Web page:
After the September 11 attacks, the United States considered immunizing the entire population to protect against a terrorist attack involving smallpox. “In the end, it was decided no, because of the negative consequences of vaccinating many people,” Bill Hanage, an epidemiologist at Harvard’s TH Chan School of Public Health.
“Vaccine side effects are rare,” he added. “But once you start giving it to millions of people, they’ll start adding up.”
Newer generation vaccines like Jynneos are likely safer for large groups, and ring vaccination may be enough to contain the virus. “Hopefully monkeypox is still relatively rare at this point, and a ring vaccination strategy may be able to keep it at bay completely,” said Dr. hanage.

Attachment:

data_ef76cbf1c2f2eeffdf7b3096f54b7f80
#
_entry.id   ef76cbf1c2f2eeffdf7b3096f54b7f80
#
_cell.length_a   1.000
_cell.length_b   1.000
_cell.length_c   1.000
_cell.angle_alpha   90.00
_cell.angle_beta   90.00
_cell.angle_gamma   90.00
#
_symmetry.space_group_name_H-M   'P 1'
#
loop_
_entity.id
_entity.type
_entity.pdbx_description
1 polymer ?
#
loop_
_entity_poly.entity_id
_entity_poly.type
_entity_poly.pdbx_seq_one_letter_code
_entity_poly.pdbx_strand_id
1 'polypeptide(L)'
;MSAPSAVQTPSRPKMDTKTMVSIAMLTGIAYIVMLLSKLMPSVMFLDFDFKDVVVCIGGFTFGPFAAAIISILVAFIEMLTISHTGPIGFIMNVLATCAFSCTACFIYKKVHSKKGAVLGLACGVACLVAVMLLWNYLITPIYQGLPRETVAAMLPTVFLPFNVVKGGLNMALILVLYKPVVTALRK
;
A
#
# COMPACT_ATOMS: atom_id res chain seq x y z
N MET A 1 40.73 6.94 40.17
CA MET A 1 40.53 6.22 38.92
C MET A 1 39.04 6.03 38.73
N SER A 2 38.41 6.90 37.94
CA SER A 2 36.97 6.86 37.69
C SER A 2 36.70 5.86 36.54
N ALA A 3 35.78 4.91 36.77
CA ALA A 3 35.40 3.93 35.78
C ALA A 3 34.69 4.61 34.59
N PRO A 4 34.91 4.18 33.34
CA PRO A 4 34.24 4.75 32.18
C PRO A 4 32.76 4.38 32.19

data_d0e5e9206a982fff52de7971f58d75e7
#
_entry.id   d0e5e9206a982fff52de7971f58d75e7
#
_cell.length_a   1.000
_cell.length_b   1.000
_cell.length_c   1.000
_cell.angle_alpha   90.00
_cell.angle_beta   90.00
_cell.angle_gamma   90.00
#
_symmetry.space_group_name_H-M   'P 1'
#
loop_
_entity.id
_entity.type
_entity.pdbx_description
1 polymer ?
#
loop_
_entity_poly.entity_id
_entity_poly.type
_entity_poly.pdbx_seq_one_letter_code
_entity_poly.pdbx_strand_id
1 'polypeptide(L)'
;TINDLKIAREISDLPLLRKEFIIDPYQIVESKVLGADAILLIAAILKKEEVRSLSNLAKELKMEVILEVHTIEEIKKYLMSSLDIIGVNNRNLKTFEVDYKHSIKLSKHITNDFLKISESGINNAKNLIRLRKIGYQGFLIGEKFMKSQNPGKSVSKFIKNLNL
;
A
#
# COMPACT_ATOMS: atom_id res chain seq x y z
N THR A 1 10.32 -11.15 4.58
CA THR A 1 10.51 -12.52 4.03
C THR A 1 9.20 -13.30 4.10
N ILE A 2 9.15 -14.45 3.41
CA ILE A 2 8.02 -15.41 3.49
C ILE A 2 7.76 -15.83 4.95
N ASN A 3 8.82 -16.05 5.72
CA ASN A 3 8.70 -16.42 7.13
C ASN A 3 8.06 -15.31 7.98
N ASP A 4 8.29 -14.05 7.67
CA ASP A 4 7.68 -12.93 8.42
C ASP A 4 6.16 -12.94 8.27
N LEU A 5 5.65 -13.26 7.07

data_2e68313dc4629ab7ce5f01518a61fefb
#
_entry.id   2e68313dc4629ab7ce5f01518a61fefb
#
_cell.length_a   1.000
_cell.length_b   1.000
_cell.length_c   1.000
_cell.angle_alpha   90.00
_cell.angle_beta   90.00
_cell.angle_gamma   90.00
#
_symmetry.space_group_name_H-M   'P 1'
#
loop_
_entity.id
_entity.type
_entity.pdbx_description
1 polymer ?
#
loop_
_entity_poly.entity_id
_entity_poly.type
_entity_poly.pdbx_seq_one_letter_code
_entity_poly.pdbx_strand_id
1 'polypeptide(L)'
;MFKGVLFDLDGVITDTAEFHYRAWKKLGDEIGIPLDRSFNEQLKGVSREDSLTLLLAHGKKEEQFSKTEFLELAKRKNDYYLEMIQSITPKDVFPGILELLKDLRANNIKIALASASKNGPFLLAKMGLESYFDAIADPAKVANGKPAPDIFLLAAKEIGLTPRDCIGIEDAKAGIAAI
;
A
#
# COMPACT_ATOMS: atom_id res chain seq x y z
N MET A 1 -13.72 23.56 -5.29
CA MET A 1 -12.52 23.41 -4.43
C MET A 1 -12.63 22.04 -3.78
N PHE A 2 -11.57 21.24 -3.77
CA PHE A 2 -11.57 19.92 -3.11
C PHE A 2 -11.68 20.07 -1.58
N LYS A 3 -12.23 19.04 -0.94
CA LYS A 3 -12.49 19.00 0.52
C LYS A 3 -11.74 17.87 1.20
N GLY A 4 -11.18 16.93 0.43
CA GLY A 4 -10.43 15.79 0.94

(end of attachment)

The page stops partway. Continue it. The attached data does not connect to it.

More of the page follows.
In addition to vaccines for prevention, the United States has obtained more than two million doses of an antiviral pill called tecovirimat, which is approved to treat smallpox in people who become infected, according to the CDC. The agency is also working with the drug’s manufacturer to develop an intravenous form.
Human monkeypox was first diagnosed in 1970 in a 9-year-old boy in a region of the Democratic Republic of Congo where smallpox had been eradicated. The cases of monkeypox in the country have increased significantly in the decades since mass vaccination against smallpox ended.
In 2003, the United States registered dozens of monkey pox cases traced to infected pets. Although the virus was first discovered in 1958 in monkeys kept for research purposes, it is spread by rodents.
A week to two weeks after exposure, infected people may develop a fever, sore throat, cough, fatigue, and body aches. They also develop a distinct rash, first on the face, then on the palms and soles, and then all over the body. The lesions blister, grow, and fill with a white pus-like substance.